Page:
Thus, upon tightening the clamp with each successive turn of the thumbscrew, the angled surfaces of the radio, sidehat module and clamp further engage with each other until the clamp is fully drawn into a tight, securing relationship with the radio and the module. In addition, the design of the different angled surfaces of both the clamp and the module facilitate the application of compressive or clamping forces in at least two different spatial dimensions in relation to the radio, the sidehat module and the clamp when the clamp is firmly secured to these components, where the compressive forces are oriented at directions transverse complementary and engaging angled surfaces of the clamp, the radio and the sidehat module.
Further, upon sufficient application of torque to the thumbscrew and sufficient tightening of the clamp upon the radio and module, the rectangular plate 136 at the rear end of module 100 engages with the cut-out or step 36 at the rear end 30 of the radio. This engagement provides a mechanical stop and resultant compressive force that is oriented in a direction parallel with the radio and module sidewalls 10, 110 and is resistant to further torque applied to the thumbscrew.
The combined action of the clamping structure at the front end of the components (which applies compressive forces in at least two different dimensions with respect to the radio and sidehat module) with the compressive stop force at the rear end of the components results in a highly effective fastening or securing of the sidehat module to the radio. In addition, the mechanical stop feature at the rear ends of the components effectively reduces or eliminates stresses from acting upon the data connection ports connected at the rear ends of the components.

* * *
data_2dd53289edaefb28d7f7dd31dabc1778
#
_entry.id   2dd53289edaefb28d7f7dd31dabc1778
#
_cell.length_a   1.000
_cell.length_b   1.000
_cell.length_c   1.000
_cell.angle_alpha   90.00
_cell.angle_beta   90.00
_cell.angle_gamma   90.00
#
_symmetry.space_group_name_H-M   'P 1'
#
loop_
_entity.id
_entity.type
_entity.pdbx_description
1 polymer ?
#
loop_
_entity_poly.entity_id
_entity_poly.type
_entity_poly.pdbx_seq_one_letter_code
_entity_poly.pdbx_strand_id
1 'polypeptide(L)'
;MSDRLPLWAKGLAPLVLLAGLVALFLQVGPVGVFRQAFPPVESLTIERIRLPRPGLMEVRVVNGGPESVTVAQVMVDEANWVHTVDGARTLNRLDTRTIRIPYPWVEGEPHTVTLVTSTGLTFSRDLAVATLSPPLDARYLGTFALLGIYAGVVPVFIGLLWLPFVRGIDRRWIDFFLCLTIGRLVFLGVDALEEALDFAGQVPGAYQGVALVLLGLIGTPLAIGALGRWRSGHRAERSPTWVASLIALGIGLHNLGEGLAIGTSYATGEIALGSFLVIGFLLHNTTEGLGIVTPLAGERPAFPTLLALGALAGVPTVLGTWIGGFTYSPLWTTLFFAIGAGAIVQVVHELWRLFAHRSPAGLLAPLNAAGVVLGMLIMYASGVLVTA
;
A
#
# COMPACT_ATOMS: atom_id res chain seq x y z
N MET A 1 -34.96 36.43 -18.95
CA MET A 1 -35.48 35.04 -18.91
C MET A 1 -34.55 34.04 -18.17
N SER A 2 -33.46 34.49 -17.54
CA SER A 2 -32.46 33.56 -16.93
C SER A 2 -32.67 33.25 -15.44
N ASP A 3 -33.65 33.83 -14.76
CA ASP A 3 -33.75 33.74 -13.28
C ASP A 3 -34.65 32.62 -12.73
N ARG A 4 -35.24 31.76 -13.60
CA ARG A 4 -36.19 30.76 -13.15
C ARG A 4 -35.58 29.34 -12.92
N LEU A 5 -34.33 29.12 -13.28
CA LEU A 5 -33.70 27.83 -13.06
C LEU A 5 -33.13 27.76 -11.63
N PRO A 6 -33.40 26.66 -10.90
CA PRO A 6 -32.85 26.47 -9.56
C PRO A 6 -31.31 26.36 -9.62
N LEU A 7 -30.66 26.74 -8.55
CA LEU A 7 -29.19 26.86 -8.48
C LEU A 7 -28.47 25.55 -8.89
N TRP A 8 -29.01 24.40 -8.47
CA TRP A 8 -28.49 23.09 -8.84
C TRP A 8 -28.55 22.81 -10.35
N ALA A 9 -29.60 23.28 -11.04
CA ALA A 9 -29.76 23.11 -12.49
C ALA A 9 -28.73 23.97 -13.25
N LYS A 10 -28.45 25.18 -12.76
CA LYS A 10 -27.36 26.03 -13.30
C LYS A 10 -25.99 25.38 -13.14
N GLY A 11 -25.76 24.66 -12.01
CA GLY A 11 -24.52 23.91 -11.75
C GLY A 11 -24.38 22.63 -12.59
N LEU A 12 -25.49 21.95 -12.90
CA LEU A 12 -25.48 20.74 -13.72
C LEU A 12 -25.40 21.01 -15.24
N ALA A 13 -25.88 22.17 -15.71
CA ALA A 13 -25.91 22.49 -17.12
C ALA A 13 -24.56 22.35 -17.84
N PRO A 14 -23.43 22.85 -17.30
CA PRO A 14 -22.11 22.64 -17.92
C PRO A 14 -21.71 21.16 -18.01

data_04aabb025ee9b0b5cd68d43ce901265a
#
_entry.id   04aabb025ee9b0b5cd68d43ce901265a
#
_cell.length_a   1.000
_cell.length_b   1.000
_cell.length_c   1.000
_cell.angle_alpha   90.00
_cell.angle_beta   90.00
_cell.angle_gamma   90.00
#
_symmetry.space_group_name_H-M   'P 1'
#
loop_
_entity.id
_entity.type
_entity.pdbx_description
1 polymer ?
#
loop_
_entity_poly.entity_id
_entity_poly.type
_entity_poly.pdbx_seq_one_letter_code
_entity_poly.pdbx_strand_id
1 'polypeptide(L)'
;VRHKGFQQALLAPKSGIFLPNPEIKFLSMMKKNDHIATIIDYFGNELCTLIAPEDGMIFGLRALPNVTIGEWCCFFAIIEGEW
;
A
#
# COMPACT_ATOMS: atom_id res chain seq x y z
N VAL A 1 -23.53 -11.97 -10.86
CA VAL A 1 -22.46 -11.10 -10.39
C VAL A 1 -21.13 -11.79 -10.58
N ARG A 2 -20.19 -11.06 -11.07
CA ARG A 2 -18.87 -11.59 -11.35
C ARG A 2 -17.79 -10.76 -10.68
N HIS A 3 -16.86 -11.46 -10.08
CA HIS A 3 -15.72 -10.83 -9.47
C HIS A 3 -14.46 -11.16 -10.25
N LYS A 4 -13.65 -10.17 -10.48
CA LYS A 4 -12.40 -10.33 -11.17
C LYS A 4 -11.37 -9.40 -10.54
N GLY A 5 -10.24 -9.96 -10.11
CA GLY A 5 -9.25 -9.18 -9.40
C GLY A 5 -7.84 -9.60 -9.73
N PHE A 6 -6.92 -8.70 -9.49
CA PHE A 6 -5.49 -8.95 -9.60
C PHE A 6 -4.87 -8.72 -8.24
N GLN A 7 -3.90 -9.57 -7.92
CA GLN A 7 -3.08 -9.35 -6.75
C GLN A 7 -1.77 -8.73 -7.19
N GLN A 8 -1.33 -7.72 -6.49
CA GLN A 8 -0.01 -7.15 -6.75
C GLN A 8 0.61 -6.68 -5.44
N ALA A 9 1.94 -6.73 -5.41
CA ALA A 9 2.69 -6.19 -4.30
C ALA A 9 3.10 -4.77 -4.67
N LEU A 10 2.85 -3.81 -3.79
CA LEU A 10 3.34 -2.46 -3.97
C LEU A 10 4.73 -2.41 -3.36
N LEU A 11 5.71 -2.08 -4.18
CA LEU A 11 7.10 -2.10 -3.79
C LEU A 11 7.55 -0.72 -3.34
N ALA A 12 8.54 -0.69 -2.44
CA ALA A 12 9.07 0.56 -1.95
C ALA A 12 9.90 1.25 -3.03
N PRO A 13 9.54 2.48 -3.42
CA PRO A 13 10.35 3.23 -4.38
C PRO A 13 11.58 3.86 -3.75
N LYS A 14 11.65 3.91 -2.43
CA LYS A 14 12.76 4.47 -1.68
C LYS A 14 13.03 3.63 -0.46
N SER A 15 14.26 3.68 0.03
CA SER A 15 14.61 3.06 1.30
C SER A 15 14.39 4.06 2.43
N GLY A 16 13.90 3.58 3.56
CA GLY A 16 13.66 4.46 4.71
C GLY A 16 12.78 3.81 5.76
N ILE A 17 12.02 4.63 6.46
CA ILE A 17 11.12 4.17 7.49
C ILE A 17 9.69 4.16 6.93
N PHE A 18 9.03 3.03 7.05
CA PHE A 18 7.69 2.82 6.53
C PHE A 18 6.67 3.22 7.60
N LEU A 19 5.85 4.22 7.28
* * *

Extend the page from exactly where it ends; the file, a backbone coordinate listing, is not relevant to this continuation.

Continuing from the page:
Thus, the physical interface between the sidehat module and the radio does not interfere with installation of the radio to its mount nor does it require any support or direct interface to that mount. While the radio is removed from the mount to facilitate securing of the sidehat module to the radio, the mount for the radio does not need to be removed from its secured location (e.g., within a vehicle) in order to re-mount the radio with sidehat module to the mount. The module can further be designed to derive power and user control from the electrical connection to the radio. In addition, the securing features as described above provide a robust and highly effective fastening of the module to the radio that facilitates operation of both components in severe and extreme environments (e.g., in severe military environments) with high vibrational and/or other forces being applied to the components without the risk of mechanical or electrical separation occurring between the two components.
As noted above, the sidehat module is further very easy to mount to the radio, where the installation can be performed by the user using a single fastener or clamp that installs at the front end of the module and without the requirement of any tool or other equipment. Effective installation and tightening of the clamp can be achieved simply by hand operation in the form of torque applied to the thumbscrew.